So, a lovely lovely wedding filled with lovely people, to celebrate a lovely couple and their success in being together and wanting to stay together.

Tino pai.

Thursday, February 02, 2006

Full of Metal!

Re-enrolment day is not the funnest day ever. It involves sitting in a very noisy hall and approving the course choices of a few hundred students. This means signing their pieces of paper, having first checked how many credits they got in English in 2005.

We did this for three and a half hours straight.

There were a few interesting observations to be made, which I shall list in easy-to-digest form, thusly:

1. Students in mufti at the end of the holidays seem to be either showing off their awesome tans (and thus wearing the skimpiest outfits possible) or declaring their membership of a social group (such as punk, mod or so forth). There were some interesting fashion choices at the fringes (most students, to be honest, were wearing either jeans + t-shirt or shorts + t-shirt).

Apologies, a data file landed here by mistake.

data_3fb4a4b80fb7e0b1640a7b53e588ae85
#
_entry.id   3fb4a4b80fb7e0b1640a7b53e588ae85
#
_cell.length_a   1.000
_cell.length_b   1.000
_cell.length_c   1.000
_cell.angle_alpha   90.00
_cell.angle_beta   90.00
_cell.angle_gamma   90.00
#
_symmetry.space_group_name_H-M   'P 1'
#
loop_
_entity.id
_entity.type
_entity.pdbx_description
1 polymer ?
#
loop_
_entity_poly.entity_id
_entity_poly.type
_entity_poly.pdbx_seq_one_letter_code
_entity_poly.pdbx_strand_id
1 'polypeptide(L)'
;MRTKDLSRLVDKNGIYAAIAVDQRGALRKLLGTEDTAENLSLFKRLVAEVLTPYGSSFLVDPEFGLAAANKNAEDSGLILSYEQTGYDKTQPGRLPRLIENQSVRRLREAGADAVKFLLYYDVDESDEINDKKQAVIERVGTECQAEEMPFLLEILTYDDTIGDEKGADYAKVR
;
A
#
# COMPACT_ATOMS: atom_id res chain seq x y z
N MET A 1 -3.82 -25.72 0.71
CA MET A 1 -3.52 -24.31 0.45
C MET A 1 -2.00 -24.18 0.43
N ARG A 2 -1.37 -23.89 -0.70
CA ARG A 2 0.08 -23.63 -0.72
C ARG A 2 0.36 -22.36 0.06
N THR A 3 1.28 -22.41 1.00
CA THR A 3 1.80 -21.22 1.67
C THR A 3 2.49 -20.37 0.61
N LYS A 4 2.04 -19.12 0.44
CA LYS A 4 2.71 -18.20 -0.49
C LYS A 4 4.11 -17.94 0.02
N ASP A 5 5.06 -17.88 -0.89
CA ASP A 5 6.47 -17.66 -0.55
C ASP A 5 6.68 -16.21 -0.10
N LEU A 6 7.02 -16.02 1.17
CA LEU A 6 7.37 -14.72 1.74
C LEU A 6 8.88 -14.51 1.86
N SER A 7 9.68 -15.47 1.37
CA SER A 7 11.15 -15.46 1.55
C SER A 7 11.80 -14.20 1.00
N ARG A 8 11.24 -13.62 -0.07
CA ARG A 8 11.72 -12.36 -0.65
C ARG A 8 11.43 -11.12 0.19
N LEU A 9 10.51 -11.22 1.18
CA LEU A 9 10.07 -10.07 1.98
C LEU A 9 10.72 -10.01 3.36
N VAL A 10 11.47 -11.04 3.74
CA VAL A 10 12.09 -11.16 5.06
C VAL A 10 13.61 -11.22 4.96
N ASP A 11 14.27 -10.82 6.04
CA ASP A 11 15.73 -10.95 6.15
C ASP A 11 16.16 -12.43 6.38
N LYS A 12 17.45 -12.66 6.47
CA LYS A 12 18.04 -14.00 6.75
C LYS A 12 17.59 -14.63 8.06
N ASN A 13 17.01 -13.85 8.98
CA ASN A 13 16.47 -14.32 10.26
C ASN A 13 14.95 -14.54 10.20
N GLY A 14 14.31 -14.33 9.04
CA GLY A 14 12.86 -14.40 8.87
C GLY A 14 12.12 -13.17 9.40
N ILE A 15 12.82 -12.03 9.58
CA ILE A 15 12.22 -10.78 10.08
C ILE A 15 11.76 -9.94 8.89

2. Students love piercings! There were a striking number of nose, lip, eyebrow, and uppper ear piercings with really big jewellery stuffed in them. These will, of course, have to be removed before next week.

3. Some 6th formers, who should be either 15 or 16, are absolutely huge and sound like James Earl Jones. I swear that there were kids signing up for 6th form who made Drew Barrymore in Never Been Kissed look like a toddler.

4. Beards, though not popular, were in the hizzouse. Two of my former students had grown awesome beards over the holidays, one a full beard, and the other a kind of Abe Lincoln meets Skater beard. Heh.

5. Students are loud. Loudly loud. I grew tired in the vocal region from having to raise my voice to be heard by students sitting across the table from me, just because the hall itself was filled with chatting teenagers.

6. Catered lunches are awesome. We don't get many of them in the teaching profession (they are one of the benefits of going on courses), but that just means that when they do come along they're appreciated all the more.

I should be working. I am at least at work, and have sorted out a network cable for the computer in my block, but I should really try to get as much as possible done before lunch time. It would not be so cool to have to come back after lunch.